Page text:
Lilongwe, Malawi, 04 May 2023: The 10 Years Anniversary celebrations of the COMESA Competition Commission (CCC) kicked off in Lilongwe, Malawi, today, attended by hundreds of stakeholders representing governments, national competition regulatory authorities, development and cooperating partners among others.
The two-day celebrations include keynote statements from leaders and experts’ panel discussions on key issues in competition and consumer welfare matters and launch of the Commission’s new website. An exhibition and excellence awards are also in the events programme.
The CCC was established in 2013 to promote competitive markets and enhance the welfare of the consumers in the Common Market. Among its key achievements since inception, is investigating over 360 merger cases with the companies involved deriving an aggregate turnover of over USD 210 billion in the Common Market, which represents the amount of business generated from the Common Market. It has also investigated 40 cases of restrictive business practices in the last 10 years since inception.
The COMESA Secretary General Chileshe Kapwepwe, Minister of Trade and Industry of Malawi Hon Simplex Chithyola and Chief Executive Officer of the CC Dr Willard Mwemba were among the keynote speakers at the opening ceremony.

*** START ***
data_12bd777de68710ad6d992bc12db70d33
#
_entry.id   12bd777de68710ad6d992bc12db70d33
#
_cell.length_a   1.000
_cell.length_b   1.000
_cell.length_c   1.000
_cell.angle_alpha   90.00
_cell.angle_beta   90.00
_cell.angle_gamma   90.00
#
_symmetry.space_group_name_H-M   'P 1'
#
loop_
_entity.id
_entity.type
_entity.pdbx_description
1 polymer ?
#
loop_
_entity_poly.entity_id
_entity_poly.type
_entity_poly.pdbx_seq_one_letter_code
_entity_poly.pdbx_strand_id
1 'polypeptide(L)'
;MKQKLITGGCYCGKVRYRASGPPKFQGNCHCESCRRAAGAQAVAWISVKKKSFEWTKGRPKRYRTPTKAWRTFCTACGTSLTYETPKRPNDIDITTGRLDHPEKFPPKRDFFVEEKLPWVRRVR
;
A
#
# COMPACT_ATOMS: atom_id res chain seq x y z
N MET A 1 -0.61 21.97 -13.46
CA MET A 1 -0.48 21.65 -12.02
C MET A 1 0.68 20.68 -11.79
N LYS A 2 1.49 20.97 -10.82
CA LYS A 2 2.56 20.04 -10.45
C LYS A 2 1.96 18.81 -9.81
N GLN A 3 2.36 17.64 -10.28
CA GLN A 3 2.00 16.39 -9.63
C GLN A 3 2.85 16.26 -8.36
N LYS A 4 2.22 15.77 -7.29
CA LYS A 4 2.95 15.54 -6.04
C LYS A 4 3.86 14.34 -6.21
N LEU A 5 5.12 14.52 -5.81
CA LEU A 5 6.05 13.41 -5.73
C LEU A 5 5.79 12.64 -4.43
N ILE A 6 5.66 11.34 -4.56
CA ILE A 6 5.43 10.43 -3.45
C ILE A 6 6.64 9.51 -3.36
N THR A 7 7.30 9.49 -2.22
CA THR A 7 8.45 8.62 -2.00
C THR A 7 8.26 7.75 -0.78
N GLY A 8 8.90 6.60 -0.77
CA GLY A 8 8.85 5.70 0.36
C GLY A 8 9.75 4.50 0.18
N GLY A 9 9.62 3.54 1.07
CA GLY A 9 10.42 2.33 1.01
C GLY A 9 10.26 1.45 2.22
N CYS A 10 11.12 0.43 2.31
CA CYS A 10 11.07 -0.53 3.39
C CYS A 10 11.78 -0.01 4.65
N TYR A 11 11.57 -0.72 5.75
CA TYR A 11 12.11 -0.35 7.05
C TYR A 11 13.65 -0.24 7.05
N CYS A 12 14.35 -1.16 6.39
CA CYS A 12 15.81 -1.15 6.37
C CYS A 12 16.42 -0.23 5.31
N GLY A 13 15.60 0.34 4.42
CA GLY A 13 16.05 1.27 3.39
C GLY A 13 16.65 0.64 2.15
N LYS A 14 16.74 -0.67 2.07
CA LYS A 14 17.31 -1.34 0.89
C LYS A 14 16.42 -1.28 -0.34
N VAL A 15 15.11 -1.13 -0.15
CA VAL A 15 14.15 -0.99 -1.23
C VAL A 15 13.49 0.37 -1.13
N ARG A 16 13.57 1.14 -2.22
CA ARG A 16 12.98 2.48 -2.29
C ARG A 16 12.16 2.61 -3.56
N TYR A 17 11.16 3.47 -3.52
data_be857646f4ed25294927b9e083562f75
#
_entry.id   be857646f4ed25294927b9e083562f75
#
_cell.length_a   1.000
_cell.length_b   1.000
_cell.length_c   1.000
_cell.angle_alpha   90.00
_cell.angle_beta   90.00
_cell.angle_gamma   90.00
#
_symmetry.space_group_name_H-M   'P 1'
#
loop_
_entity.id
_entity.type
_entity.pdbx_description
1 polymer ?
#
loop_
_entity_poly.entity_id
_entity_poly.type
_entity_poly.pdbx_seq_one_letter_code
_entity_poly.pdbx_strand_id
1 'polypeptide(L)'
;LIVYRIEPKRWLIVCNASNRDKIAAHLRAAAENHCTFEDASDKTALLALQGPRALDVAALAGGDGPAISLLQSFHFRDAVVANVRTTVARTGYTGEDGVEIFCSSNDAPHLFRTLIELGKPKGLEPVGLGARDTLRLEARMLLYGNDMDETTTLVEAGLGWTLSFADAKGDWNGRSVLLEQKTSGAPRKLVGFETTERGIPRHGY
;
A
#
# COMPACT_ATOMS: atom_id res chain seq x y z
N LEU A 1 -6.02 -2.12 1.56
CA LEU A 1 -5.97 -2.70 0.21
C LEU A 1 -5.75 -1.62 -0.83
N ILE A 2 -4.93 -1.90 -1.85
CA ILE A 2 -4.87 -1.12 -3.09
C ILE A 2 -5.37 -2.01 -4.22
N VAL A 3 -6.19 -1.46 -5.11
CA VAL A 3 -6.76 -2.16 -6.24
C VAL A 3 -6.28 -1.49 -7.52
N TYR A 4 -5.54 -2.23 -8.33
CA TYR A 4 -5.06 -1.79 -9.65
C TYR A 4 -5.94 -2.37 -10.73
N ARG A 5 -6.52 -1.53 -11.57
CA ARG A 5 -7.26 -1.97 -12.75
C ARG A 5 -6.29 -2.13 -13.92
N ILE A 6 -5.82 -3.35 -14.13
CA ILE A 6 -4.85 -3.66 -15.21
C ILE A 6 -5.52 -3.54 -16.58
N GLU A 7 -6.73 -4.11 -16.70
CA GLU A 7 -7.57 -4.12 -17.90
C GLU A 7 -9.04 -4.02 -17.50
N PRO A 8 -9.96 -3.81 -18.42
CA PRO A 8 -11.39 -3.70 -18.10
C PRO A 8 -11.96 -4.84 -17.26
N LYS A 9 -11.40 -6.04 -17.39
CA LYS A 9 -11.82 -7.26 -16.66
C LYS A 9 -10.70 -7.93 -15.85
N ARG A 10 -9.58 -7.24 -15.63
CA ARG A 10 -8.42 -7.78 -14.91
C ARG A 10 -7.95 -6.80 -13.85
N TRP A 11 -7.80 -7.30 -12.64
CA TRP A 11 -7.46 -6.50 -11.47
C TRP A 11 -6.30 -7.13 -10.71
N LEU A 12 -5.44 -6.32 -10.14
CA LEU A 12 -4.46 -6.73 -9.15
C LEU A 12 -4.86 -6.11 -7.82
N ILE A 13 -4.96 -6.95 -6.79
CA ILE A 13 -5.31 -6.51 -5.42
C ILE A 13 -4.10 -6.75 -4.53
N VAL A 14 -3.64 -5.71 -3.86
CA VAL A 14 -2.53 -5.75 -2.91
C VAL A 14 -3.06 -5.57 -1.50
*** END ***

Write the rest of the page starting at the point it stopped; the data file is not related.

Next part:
Secretary General said despite numerous benefits of regional trade liberalization, which COMESA promotes, there are also risks of unfair business conduct and exploitation of consumers by unscrupulous businesses.
“The COMESA Member States foresaw this risk and therefore pursuant to Article 55 of the COMESA Treaty agreed to prohibit any practice that negates the objective of free and liberalised trade,” she said. Hence the establishment of the CCC to regulate competition and protect consumers within the Common Market on matters that have a cross-border dimension.
Minister Chithyola hailed the achievements of the COMESA Competition Commission stating:
“Effective implementation and enforcement of regional competition laws can only be realized where there are little or no structural and legal barriers to trade. The regulation of competition and consumer protection, through either the regional or national competition law, is necessary to facilitate businesses and guarantee consumer welfare in the market.”
He underscored the commitment of the government of Malawi to support the COMESA Competition Commission and announced the offer of land to the Commission for the construction of its headquarters.
Outlining the achievements of the Commission in its 10 years of existence, Dr Mwemba said 44 consumer cases have been investigated and interventions made to ensure that consumers are not misled nor exploited in the ordinary course of business.
“The Commission has undertaken product recalls and published alerts with regard to defective and unsafe products distributed in the Common Market which were declared unfit for consumption or use by consumers,” he said. “Through such actions, the Commission has ensured that consumers are not put at risk of consuming defective products.”
Others that addressed the participants included the chairperson of the Commission Ms. Ellen Ruparanganda and Mr Yahya Bellah, First Under Secretary and Head of Egyptian Commercial Office, representing the government of Egypt which is the current chair of COMESA.